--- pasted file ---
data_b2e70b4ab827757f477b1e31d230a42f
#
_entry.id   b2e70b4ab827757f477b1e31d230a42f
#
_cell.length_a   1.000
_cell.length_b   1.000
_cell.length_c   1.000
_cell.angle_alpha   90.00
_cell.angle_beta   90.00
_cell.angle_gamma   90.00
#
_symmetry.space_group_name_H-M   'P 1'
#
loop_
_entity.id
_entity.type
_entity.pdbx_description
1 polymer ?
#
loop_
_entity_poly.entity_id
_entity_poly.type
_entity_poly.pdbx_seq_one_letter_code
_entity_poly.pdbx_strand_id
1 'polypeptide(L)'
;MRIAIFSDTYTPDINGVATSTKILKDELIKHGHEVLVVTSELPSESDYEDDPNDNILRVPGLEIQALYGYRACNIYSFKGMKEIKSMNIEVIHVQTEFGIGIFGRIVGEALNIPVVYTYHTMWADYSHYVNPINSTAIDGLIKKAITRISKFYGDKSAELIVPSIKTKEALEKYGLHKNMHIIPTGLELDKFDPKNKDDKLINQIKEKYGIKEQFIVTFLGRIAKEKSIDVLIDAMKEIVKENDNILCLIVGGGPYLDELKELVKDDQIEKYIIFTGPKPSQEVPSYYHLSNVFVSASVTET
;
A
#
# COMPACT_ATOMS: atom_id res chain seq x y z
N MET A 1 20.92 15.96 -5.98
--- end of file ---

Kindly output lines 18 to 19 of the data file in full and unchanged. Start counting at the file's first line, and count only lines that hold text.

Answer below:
1 polymer ?
#